Going back to books, I have talked a bit of late about Vince Groak’s new publication that features everything surrounding the 1980 final and my new tome ‘The Year of the Airlie Bird’ but it’s certainly quite amazing that next week a third book ‘Yeamo My Life in Black and White’ comes out too! So at present it appears that there are book launches and ‘get togethers’ everywhere! This Tuesday at the Tigers Lair on Anlaby Road, Vince is hosting a question and answer session at 7-30pm, where there will be a number of players present including Brian Lockwood, Allan Agar, Steve Hartley, Charlie Birdsall, Keith Tindall and Roy Holdstock – who have agreed to take part in the event, Vince has also tracked down Fred Lewis – the gentleman who claims he made the original ‘Last One Out’ sign which became so famous and he will be present as well. Admission is free and it starts at 7-30pm. Meanwhile the third book off the rank, ‘Yeamo: My Career in Black and White’, comes out this weekend as he does a signing session in Waterstone’s in Hull from 2pm on Saturday, July 15, and then he has an evening at Garbutt’s in Princes Avenue, Hull, from 7pm on Monday, July 17, which is a question-and-answer session, plus a book signing when Danny Houghton, Danny Washbrook and Jamie Shaul should all be present. I think I’ll drop in myself, so try and get there if you can.
These are certainly great times for reading about Hull FC!
So its Leeds up next and I hope it will at the very least be a tight game. There have been plenty of those between the Clubs over the years and this week in the Codgers spot I want to feature one such game that really sticks in my mind. It was back in the bad old days of March 1969. In early January that year the snow and frost descended on the Boulevard and we only played one game between 27th January and 23rd March. The game in question this week was a Sunday match and with City doing so well down the road although the official switch by the Rugby League to playing all games on a Sunday was still some five years away, this change of day for the big games was the only way our Board of Directors could attempt to entice the ‘floating’ sports fans of the City back to the Boulevard.
The whole league programme had been decimated by the freezing cold weather, but Leeds, because of that underground ‘electric blanket’ at Headingley, had kept their home games going and where, when they arrived at the Boulevard, sat at the top of the League and certainly ‘match hardened’. Of course we always played well against them but on this occasion the Boulevard was heavy and quite devoid of grass in the centre third and you had to fear for our lighter pack against the big mobile forwards of the West Yorkshire club. Sunday games back then were in contravention of the Sunday Observance act and had to be accessed by buying a rather inflated programme. There was a strong rumour after the game which inferred that so many people attended, the club ran out of programmes and in desperation sold beer mats from the supporters Club as a means of admission. However, I have to say I never met anyone who actually owned up to buying one of those costly coasters, but it’s a good story. It was a big day too for local hooker Alan McGlone who returned to the team for his first game for over a year.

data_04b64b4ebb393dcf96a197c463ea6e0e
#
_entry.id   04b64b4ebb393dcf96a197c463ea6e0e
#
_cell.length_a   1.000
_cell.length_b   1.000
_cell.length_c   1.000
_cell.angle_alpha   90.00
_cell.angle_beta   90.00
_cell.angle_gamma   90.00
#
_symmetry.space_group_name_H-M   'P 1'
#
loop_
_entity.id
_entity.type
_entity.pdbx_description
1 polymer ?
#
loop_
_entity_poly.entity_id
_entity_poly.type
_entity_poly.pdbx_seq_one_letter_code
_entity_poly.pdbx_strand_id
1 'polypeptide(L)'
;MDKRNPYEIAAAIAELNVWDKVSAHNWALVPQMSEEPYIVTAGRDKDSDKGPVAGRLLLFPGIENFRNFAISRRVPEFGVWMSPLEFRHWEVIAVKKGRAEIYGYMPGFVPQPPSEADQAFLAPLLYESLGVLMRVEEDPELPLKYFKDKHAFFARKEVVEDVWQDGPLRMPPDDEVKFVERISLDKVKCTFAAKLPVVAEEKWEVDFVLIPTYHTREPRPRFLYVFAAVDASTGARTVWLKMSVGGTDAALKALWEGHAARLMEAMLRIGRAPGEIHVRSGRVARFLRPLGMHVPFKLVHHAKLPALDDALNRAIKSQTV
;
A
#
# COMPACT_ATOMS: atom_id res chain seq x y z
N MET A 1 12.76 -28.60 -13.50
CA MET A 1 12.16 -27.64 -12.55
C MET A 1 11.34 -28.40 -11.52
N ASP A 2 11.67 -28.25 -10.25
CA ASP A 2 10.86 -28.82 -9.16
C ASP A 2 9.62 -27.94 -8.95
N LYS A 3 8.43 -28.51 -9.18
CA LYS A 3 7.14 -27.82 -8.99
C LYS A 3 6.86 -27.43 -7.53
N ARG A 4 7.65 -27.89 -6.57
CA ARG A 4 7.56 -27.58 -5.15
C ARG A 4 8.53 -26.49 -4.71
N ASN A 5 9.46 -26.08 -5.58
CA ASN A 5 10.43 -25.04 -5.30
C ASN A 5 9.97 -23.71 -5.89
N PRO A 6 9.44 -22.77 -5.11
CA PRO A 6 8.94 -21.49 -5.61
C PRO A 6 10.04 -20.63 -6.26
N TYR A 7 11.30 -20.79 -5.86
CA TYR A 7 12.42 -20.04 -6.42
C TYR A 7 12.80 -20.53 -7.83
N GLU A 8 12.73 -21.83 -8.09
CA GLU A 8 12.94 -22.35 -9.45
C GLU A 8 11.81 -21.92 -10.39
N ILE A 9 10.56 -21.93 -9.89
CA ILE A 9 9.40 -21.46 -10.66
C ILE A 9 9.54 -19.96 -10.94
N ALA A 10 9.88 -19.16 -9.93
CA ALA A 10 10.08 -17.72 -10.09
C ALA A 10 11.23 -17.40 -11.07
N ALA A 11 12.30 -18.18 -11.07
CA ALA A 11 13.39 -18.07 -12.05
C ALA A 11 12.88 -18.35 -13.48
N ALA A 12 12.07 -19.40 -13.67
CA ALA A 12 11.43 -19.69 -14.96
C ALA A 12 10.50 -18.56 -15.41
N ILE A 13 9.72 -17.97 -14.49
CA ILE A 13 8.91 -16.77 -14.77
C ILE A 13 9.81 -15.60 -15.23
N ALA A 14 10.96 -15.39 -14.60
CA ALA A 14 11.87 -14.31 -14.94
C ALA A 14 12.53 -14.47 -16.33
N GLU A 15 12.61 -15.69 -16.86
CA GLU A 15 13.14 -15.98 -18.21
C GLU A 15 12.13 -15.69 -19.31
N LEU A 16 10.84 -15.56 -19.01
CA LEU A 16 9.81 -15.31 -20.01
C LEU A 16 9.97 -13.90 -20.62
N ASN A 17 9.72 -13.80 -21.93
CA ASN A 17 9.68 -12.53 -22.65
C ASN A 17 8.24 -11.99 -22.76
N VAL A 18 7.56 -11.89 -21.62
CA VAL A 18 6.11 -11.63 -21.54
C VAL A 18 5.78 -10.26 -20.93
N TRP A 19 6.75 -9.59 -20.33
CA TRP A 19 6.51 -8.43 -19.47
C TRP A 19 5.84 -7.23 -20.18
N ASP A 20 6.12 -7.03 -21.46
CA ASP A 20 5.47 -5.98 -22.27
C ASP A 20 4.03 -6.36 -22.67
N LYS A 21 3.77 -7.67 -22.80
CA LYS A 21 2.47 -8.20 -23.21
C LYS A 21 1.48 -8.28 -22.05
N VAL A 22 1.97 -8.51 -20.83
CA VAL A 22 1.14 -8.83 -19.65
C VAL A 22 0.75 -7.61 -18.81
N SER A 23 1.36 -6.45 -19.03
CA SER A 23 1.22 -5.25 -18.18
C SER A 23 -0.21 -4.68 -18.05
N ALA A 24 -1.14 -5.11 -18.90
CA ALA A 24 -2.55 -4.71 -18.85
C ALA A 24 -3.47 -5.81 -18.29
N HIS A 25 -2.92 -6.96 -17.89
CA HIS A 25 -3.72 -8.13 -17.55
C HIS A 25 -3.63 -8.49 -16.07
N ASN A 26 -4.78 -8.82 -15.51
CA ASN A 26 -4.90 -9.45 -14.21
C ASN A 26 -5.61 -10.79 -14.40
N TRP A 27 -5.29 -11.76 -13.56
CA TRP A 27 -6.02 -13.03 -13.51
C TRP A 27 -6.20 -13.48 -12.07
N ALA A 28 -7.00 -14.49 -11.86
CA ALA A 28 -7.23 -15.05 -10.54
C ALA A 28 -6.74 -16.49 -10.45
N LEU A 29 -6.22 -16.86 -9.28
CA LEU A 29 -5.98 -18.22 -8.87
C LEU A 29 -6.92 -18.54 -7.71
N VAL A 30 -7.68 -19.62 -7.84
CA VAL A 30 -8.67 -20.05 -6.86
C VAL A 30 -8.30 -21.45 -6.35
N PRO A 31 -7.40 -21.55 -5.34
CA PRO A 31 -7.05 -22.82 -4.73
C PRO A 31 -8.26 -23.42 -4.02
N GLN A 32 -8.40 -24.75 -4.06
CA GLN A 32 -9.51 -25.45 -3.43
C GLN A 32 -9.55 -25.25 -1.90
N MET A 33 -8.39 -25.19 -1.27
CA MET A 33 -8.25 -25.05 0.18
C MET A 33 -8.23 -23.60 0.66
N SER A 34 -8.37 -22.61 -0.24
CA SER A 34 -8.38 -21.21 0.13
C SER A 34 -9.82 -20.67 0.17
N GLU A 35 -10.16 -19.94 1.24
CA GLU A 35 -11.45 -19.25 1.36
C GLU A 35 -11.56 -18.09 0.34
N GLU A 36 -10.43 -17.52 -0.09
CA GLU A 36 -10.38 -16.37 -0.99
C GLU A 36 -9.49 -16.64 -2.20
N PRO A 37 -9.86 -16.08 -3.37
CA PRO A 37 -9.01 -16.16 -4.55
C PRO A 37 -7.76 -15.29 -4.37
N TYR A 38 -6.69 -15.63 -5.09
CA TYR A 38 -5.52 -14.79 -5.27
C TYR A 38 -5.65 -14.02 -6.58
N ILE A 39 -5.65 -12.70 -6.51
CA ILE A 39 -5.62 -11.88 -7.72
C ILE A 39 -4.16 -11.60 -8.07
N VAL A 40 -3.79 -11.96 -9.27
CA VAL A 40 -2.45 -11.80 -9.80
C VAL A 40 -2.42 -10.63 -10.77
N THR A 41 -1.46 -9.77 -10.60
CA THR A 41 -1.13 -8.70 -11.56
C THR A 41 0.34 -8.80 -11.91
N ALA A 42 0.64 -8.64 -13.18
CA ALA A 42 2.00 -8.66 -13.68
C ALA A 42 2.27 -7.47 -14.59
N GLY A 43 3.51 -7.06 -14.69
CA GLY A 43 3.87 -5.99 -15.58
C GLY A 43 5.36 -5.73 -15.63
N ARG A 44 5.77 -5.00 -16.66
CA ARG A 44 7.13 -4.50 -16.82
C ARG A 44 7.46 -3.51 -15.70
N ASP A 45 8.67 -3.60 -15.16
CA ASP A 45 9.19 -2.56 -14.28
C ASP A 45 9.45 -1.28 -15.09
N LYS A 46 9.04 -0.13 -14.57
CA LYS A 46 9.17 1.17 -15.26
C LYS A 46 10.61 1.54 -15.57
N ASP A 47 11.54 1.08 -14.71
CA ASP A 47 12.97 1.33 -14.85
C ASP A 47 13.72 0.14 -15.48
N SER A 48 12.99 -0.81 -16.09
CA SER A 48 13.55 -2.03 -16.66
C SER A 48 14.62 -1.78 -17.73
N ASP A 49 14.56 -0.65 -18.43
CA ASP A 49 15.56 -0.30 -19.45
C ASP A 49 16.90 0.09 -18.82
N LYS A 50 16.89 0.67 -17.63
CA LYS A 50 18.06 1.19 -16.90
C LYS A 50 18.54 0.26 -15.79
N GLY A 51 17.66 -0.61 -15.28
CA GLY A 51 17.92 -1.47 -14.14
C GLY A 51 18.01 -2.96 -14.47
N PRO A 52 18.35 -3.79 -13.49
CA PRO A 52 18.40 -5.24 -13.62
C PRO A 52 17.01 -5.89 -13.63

It was a dank misty afternoon when the teams ran out dead on 3-00 pm however it was a full two minutes before the officials appeared as the two teams passed the ball around in an attempt to keep warm. Leeds with that famous half back combination of Seabourne and Shoebottom took command in the early exchanges, although a couple of great tackles by first the now late Dick Gemmell and then Howard Firth stopped Sid Hynes twice when he looked like crossing the line.
However, after some robust tackling the first touchdown came on the 15 minute mark and it went to the Airlie Birds. Alan McGlone found himself with the ball in midfield and then produced one of those great trade mark side steps where his floppy sandy hair went one way and he went the other. That opened up a massive gap in the Leeds defensive line. He shot into the opposition’s 25 yard area before turning the ball inside for Joe Brown to speed in under the sticks. John Maloney stepped up to stroke over the conversion and added to it with a penalty after 27 minutes, and we were 7-0 up and looking pretty good.
Leeds though was a classy outfit and it was taking all our guile and tenacity to keep them out. After that penalty Arthur Keegan tackled both Cowan and Bill Ramsey inches short of the line and it looked like we would hang on to our lead until half time when we lost concentration momentarily and the mercurial Bev Risman shot through a gap near half way. Again Keegan tackled him but the big, mobile Leeds forwards carried on the move and second rowers Ayres and Ramsey presented hooker Tony Crosbie with an easy try which Risman converted.
We were all preparing for half time, but just on the whistle we missed a great chance to stretch our lead. Chris Davidson who was having a great game keeping Seabourne quiet with his terrier like tackling hit the diminutive half back head on and as he dropped the ball, Chris fell on it to regain possession near the Leeds 25-yard line. Hancock handed onto Eric Broom who carved out a great opening before sending Jim Neale trundling towards the line. He could probably have scored himself but he turned the easiest of passes inside to the unmarked Edson who dropped the ball in front of him. The whistle went and although we only led by the slenderest of leads, we all agreed that the quality of the rugby after such a long lay-off was great to watch and more than we could have really expected.